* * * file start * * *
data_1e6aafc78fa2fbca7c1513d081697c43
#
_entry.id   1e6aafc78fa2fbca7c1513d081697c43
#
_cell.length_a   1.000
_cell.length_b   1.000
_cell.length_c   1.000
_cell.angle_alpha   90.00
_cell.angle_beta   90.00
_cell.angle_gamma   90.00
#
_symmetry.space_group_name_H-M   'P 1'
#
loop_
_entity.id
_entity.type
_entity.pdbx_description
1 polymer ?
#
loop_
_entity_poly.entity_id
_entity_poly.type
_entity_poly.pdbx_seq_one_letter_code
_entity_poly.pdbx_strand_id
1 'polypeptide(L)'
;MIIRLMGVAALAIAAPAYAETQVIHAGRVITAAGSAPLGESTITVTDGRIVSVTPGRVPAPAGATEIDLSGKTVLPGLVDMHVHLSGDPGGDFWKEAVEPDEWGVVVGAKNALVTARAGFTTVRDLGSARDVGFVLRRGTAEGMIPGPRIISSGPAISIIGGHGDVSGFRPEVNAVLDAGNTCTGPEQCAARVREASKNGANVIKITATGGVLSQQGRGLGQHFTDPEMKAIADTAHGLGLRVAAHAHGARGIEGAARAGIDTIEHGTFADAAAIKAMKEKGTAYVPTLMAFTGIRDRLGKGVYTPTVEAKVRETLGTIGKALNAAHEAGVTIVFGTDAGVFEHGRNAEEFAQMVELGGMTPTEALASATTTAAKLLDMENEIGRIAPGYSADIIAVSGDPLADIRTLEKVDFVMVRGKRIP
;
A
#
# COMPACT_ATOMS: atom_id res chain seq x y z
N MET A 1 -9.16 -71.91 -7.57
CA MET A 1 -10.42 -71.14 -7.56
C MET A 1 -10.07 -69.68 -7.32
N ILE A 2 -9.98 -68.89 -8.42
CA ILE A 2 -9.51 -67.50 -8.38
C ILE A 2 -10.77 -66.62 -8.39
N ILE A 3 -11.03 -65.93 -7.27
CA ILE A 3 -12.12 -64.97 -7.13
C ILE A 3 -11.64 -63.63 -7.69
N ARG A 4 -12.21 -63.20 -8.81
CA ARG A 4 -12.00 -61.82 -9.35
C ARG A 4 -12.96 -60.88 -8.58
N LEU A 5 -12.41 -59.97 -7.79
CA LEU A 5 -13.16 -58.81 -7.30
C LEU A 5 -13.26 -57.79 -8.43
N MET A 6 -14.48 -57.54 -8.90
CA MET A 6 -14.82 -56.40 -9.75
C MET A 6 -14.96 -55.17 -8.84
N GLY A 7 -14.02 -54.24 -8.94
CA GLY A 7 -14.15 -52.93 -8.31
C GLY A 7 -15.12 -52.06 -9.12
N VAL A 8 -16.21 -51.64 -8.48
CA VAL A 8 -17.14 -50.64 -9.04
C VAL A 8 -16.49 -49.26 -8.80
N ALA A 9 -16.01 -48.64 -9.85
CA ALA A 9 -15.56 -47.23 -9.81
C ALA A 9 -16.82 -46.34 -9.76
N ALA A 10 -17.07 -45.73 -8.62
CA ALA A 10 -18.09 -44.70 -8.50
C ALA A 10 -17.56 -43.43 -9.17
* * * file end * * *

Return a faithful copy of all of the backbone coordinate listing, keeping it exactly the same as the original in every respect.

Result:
data_1e6aafc78fa2fbca7c1513d081697c43
#
_entry.id   1e6aafc78fa2fbca7c1513d081697c43
#
_cell.length_a   1.000
_cell.length_b   1.000
_cell.length_c   1.000
_cell.angle_alpha   90.00
_cell.angle_beta   90.00
_cell.angle_gamma   90.00
#
_symmetry.space_group_name_H-M   'P 1'
#
loop_
_entity.id
_entity.type
_entity.pdbx_description
1 polymer ?
#
loop_
_entity_poly.entity_id
_entity_poly.type
_entity_poly.pdbx_seq_one_letter_code
_entity_poly.pdbx_strand_id
1 'polypeptide(L)'
;MIIRLMGVAALAIAAPAYAETQVIHAGRVITAAGSAPLGESTITVTDGRIVSVTPGRVPAPAGATEIDLSGKTVLPGLVDMHVHLSGDPGGDFWKEAVEPDEWGVVVGAKNALVTARAGFTTVRDLGSARDVGFVLRRGTAEGMIPGPRIISSGPAISIIGGHGDVSGFRPEVNAVLDAGNTCTGPEQCAARVREASKNGANVIKITATGGVLSQQGRGLGQHFTDPEMKAIADTAHGLGLRVAAHAHGARGIEGAARAGIDTIEHGTFADAAAIKAMKEKGTAYVPTLMAFTGIRDRLGKGVYTPTVEAKVRETLGTIGKALNAAHEAGVTIVFGTDAGVFEHGRNAEEFAQMVELGGMTPTEALASATTTAAKLLDMENEIGRIAPGYSADIIAVSGDPLADIRTLEKVDFVMVRGKRIP
;
A
#
# COMPACT_ATOMS: atom_id res chain seq x y z
N MET A 1 -9.16 -71.91 -7.57
CA MET A 1 -10.42 -71.14 -7.56
C MET A 1 -10.07 -69.68 -7.32
N ILE A 2 -9.98 -68.89 -8.42
CA ILE A 2 -9.51 -67.50 -8.38
C ILE A 2 -10.77 -66.62 -8.39
N ILE A 3 -11.03 -65.93 -7.27
CA ILE A 3 -12.12 -64.97 -7.13
C ILE A 3 -11.64 -63.63 -7.69
N ARG A 4 -12.21 -63.20 -8.81
CA ARG A 4 -12.00 -61.82 -9.35
C ARG A 4 -12.96 -60.88 -8.58
N LEU A 5 -12.41 -59.97 -7.79
CA LEU A 5 -13.16 -58.81 -7.30
C LEU A 5 -13.26 -57.79 -8.43
N MET A 6 -14.48 -57.54 -8.90
CA MET A 6 -14.82 -56.40 -9.75
C MET A 6 -14.96 -55.17 -8.84
N GLY A 7 -14.02 -54.24 -8.94
CA GLY A 7 -14.15 -52.93 -8.31
C GLY A 7 -15.12 -52.06 -9.12
N VAL A 8 -16.21 -51.64 -8.48
CA VAL A 8 -17.14 -50.64 -9.04
C VAL A 8 -16.49 -49.26 -8.80
N ALA A 9 -16.01 -48.64 -9.85
CA ALA A 9 -15.56 -47.23 -9.81
C ALA A 9 -16.82 -46.34 -9.76
N ALA A 10 -17.07 -45.73 -8.62
CA ALA A 10 -18.09 -44.70 -8.50
C ALA A 10 -17.56 -43.43 -9.17